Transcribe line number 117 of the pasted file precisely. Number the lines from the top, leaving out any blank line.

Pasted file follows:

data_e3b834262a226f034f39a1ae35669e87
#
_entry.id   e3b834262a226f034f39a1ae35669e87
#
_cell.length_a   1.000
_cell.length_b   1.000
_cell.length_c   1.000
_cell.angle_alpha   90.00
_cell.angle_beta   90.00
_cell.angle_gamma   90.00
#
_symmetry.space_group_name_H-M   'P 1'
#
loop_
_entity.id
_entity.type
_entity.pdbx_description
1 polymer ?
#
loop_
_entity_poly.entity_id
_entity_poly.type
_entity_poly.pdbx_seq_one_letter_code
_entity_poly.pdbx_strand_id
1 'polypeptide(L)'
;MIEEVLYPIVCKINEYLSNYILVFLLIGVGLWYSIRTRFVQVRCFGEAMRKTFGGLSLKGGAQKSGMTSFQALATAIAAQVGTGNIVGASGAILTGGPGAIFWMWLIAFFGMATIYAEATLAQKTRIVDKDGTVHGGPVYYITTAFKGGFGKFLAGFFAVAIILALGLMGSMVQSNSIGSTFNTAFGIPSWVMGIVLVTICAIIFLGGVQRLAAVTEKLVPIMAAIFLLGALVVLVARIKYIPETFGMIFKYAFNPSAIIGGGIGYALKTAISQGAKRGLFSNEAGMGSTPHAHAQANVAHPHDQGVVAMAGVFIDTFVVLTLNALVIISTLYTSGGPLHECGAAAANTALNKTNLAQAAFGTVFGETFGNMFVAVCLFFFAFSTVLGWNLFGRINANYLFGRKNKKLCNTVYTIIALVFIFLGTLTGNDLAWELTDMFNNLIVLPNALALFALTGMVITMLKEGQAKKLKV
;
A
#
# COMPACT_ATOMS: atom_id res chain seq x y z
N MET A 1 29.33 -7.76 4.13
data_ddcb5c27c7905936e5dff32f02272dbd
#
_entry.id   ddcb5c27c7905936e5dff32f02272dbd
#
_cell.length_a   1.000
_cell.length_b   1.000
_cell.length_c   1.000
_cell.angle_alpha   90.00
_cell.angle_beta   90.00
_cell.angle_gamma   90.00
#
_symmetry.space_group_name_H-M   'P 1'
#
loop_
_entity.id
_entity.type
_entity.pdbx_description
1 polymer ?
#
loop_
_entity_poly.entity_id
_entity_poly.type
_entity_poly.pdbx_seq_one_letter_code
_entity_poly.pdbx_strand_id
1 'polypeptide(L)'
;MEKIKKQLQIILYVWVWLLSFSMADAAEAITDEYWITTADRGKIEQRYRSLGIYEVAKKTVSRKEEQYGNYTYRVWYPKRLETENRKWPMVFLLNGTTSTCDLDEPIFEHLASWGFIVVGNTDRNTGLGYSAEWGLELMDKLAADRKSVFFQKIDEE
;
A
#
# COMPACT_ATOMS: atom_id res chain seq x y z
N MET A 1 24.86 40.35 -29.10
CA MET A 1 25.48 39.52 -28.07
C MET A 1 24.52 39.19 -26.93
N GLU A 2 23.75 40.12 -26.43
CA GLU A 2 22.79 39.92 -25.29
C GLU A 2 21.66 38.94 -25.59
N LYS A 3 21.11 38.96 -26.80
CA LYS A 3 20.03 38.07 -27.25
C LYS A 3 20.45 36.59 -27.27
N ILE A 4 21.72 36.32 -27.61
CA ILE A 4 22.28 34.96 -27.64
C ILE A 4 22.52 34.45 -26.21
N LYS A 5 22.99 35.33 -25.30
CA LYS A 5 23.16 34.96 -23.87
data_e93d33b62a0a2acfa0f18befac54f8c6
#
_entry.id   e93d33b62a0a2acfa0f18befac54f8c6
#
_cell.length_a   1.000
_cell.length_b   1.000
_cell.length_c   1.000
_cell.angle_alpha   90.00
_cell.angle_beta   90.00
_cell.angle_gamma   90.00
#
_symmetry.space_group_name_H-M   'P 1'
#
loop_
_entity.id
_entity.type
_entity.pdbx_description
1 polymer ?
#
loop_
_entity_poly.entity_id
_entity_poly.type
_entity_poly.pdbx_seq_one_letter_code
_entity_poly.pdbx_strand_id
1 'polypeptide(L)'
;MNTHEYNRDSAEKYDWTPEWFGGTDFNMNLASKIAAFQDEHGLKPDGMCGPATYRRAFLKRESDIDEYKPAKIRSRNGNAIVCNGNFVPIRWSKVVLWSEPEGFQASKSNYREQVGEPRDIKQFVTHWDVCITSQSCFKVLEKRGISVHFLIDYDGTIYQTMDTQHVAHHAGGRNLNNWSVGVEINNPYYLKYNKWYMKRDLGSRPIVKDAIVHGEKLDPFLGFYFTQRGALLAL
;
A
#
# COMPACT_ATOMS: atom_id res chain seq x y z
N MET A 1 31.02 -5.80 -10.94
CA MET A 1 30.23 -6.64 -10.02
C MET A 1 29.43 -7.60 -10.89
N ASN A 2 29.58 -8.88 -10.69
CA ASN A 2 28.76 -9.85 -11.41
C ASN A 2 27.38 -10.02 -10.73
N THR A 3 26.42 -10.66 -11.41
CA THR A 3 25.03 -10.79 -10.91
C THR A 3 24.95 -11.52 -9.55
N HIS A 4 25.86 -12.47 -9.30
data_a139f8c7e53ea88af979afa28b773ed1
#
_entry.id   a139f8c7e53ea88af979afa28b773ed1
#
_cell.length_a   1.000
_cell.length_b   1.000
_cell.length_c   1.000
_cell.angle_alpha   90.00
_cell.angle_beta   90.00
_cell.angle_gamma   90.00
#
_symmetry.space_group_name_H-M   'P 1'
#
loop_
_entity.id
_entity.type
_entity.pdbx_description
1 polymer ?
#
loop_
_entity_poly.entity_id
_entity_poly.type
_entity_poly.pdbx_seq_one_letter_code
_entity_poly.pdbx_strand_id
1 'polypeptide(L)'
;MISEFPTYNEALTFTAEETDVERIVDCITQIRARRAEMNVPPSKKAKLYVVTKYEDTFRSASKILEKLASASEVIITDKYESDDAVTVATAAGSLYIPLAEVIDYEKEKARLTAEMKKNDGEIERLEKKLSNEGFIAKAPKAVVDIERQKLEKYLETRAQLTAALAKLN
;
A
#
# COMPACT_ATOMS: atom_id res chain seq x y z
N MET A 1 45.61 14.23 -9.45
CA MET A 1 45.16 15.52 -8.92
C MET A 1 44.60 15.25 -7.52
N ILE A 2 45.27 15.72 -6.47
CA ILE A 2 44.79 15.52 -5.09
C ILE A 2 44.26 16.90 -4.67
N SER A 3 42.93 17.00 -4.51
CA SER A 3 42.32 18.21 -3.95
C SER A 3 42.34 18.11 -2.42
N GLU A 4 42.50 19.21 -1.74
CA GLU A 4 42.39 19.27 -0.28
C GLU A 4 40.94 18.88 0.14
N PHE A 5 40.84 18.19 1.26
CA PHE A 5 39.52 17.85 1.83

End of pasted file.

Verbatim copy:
#